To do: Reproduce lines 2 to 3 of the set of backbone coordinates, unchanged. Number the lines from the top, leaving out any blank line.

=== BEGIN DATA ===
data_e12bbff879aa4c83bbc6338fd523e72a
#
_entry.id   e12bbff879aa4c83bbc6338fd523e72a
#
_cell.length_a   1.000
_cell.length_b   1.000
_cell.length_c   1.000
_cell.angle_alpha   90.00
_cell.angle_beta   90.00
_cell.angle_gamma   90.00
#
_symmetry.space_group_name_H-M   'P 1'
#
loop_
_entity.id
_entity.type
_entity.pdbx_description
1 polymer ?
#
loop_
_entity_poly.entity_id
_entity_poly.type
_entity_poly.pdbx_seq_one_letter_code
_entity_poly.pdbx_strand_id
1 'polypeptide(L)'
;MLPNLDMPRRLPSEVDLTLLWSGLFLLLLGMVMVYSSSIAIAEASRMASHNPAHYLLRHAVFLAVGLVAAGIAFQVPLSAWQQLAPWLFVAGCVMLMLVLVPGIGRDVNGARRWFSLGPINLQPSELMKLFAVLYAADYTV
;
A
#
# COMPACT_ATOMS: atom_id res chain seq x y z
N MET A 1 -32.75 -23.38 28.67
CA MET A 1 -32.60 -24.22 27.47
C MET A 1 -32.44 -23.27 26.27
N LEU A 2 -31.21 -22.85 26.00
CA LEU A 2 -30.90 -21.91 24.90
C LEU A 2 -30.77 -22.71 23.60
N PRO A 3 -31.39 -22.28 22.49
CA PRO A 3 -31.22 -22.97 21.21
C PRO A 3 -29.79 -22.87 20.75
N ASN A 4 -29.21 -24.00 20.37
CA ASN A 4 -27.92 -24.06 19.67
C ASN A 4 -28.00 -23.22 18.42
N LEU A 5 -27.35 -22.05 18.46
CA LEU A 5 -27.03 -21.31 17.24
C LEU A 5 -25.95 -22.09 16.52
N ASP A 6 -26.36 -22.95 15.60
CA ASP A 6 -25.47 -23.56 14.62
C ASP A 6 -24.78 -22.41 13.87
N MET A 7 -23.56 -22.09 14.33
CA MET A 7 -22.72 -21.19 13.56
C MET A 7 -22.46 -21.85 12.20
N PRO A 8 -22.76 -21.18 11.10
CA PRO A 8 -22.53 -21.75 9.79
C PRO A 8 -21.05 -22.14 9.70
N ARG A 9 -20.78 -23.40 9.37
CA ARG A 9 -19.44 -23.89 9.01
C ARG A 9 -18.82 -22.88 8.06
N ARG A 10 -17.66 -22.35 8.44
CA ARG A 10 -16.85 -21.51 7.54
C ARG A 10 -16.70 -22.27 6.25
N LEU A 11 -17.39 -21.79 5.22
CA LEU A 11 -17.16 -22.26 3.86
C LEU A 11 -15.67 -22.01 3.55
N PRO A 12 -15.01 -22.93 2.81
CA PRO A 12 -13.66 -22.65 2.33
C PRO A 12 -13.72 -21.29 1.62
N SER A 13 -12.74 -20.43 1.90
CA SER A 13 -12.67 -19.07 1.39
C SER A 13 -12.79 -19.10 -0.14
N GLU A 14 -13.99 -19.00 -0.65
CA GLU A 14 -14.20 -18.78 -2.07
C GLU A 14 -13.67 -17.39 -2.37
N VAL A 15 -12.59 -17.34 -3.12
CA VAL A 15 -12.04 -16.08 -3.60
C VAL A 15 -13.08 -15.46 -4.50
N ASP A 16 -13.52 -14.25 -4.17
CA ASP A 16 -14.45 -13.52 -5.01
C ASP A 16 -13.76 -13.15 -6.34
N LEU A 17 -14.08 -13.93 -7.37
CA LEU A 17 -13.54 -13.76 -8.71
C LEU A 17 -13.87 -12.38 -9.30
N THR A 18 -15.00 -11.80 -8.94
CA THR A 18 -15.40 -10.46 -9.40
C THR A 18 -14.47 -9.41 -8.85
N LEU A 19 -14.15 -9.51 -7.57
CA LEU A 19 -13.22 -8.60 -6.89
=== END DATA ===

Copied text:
#
_entry.id   e12bbff879aa4c83bbc6338fd523e72a